Wednesday, June 30, 2010

A Garden Paradise

Back in the day, before I raised so many kids and weeds, we used to garden every summer. The "me" part of we used to do the maintenance and harvesting, while the "he" part of we was in charge of getting the ground ready and planning where everything would go.

This year, I was on my own for ground-breaking and planning. One would think that with all the years of wathcing it be done, that I would be ready. Not so. I refer now the phenomenon of going to the same place week after week as a passenger, then suddenly driving oneself to the destination only to realize you don't remember the way!

Number 1 and I found a place to rent a roto-tiller and brougt it back home ready to break ground on our own. I had used a tiller before, but only long enough to frustrate Hubby and have him take back the controls.

Tilling actually went fairly quickly and was a little easier than I had thought it would be. We covered the whole garden in black plastic for a couple weeks to kill any weed seeds that had been churned up. That method worked very well!

Planting time came and we put it some potatoes and onions. I was proud of us to remember how to properly set potato eyes into the ground and mound the rows. A few weeks later a very nice friend stopped by to help get the rest of paradise planted.

We have lovely pole beans, squashes, broccoli, lettuces, asparagus, tomatoes, peppers, and radishes! I love going out every morning to check on my little babies to see how they are growing.

Biscuit designed a fine scare-crow, and Trink put up a scary little tiki man. Number 1 built a tee-pee for the pole beans, and E-man was on worm patrol to make sure there were plenty around!

Today, we harvested our first radishes! Boy they grow fast - only 24 days from seed!
I can hardly wait to start canning our own veggies this summer!

Thursday, June 24, 2010

Busy with a capital OMG!

I have obviously been way too busy! I have not even posted in three months! Homeschooling is wrapped up for the year, other than maintenance reading and writing. We are in full-swing summer mode.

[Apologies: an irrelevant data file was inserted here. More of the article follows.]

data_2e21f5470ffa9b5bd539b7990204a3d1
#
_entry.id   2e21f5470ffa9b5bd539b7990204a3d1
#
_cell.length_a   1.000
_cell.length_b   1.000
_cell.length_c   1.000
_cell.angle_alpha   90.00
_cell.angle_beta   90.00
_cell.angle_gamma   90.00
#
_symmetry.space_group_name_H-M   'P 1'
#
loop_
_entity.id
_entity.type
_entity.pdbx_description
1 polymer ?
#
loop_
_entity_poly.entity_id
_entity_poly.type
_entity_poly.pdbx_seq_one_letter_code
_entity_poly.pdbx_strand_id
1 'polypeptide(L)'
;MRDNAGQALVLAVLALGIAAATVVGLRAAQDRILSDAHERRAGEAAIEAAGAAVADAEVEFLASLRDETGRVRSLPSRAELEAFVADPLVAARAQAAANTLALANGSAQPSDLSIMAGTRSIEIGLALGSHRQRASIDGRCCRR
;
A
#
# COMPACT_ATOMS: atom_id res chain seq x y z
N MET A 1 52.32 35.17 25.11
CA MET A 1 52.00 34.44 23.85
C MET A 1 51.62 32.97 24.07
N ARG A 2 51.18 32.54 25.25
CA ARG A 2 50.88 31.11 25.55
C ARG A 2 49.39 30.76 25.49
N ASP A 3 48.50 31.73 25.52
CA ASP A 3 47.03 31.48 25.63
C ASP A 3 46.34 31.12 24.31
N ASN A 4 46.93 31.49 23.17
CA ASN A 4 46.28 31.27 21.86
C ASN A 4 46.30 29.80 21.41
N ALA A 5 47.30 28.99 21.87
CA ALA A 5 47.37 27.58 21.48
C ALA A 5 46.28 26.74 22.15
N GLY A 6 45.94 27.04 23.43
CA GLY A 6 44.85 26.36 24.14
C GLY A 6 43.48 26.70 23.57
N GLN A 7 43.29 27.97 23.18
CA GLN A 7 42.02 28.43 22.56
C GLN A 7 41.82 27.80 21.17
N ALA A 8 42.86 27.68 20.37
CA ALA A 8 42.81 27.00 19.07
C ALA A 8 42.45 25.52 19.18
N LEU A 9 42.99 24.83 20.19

To me full-swing summer mode means: easing into the morning, picnicking at the lake, afternoon bike riding, evening salads (read NO Cooking!)and gardening, lightning bug hunts. Whoa! That's horse language for stop! That does not look like MY full-swing summer mode at all!

Number 1 is carriage driving (mom is planning summer camp!), Biscuit is riding as often as possible getting ready for horse camp, E-Man is baseball superstar riding horseback whenever he can to get ready for horse camp, and Trink is wondering when she'll get a turn, too! The two olders are also serving as grooms for other riders this summer. Of course there are festivals and fairs the kiddos are signed up for one event or another, in addition, they are trading barn chores for riding/driving privileges!

Where is the lake, bikes, picnics, bugs???? Although this is not the kind of summer I dream of with no responsibilities, we are having a blast doing these other fun things.

Of course we blend in chore time, friend time, nature club, and ice-cream. Perhaps I can slip in some more blog time, as well!

Happy Summer y'all, Ayuh!

Sunday, March 21, 2010

Maple Sugaring Update

We boiled down the last of our maple sap today and pulled out the last tap. I combined all the syrup together and planned to can it for later. I didn't have a jar small enough! The grand total came to just 1 cup of syrup! It was still very worth the effort of trying it this year!

We tapped a total of four trees and checked for sap every day for three weeks. Sometimes we only brought in 1/2 a gallon of sap. Twice we got just over one gallon of sap! I will definitely do this again next year!

Improvement ideas for next year:
- Trees will be positively identified in the fall and marked.
- I will purchase more taps right now for next year.
- I will look into boiling the sap down outside on a stove(to avoid too much sticky moisture in the house).

I'm already excited about next maple sugaring season. Now I just need to plan that "perfect" meal to feature that hard earned mapley perfection!

Friday, March 19, 2010

Whistling Dixie

Every farm (and kid) should have a dog, right? I have definitely been the hold-out in our family. We would have had a dog a long time ago if it had not been for the fact that I didn't WANT a dog!

Well, times are changing and our farm now has a dog! She's a three year old Wheaten Terrier from the Humane Society. Her breed is known for herding, protecting chickens and eggs, and hunting. She is gentle and seemingly very smart.

She came to us with her name and it suits her very well. Dixie is very sweet and we are very happy to have her sharing our home!

Wednesday, March 10, 2010

Sap Today, Syrup Tomorrow! - (maybe)